Impresario, singer, dancer, and actor, born in Corsica October 7, 1898; died in Montreal, Quebec October 14, 1996 at the age of 98.
While serving in WWI, Jean Grimaldi met Canadian soldiers, prompting him to come to Canada. He arrived in Montreal as a carpenter in 1926 and soon began performing in opera, operetta and French boulevard comedy. He was hired by the celebrated Québécoise folk singer, Madame Bolduc (Mary Travers) to tour with her Company and became acquainted with the rising stars of the comic scene.
Grimaldi produced burlesque and variety shows from the 1920s to the 1960s that toured Quebec and French-speaking areas in Ontario and New England. He was also involved in the production of the notorious melodrama, Aurore, l'enfant martyre, which graphically portrayed the torture and murder of a ten-year-old girl by her parents, and their subsequent trial, and included songs and attempts at humour. It was very popular, with 200 performances a year between 1921 and 1951.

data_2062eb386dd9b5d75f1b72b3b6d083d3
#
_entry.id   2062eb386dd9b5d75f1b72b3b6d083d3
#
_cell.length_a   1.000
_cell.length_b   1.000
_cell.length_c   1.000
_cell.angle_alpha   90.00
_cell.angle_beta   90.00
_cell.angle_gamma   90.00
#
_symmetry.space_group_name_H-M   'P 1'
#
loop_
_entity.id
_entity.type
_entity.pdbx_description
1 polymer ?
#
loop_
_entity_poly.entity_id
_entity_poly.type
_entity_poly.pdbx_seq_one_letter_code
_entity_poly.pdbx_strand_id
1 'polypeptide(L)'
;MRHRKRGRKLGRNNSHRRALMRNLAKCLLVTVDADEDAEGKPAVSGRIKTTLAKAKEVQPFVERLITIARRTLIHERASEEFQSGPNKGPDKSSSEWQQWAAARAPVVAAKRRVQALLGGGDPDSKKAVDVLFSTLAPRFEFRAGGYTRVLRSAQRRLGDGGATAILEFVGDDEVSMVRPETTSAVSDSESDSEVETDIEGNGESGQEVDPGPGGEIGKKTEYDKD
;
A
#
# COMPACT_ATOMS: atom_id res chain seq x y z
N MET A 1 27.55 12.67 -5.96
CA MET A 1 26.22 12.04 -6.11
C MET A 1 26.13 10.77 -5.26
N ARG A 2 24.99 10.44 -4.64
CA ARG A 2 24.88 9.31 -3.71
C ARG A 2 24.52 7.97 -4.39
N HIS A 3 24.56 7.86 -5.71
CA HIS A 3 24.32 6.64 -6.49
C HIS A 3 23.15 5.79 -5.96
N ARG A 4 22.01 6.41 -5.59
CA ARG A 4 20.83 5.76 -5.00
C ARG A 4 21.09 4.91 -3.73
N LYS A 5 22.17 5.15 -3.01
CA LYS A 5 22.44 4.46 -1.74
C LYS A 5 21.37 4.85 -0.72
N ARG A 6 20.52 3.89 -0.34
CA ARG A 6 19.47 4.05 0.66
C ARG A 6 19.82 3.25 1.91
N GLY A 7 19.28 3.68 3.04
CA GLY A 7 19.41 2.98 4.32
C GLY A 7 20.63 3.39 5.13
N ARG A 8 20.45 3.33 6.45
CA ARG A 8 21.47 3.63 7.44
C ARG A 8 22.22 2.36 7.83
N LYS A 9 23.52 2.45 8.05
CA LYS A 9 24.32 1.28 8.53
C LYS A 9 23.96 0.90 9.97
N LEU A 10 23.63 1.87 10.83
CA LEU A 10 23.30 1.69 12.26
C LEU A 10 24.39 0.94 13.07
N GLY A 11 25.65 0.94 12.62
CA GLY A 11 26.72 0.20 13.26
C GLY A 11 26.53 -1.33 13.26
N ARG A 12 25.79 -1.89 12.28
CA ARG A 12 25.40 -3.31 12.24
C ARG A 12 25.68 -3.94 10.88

In 1952, he bought the Théâtre National, a Mecca of burlesque, with two shows daily, and a new program every week. From 1967-71, he was host, artistic director, and actor of Théâtre des Variétés. He claimed, before his death, that he had authored over 200 plays for the various venues in which his companies played (including, he once said, every church basement in the province).
He had two children, including critic/commentator Francine Grimaldi.
In 1995, the Cégep André-Laurendeau (located in the LaSalle borough in Montreal ) renamed its amphitheatre Salle Jean-Grimaldi, after this pioneer entertainer in Quebec.
Profile by Gaetan Charlebois.
Last updated 2021-01-18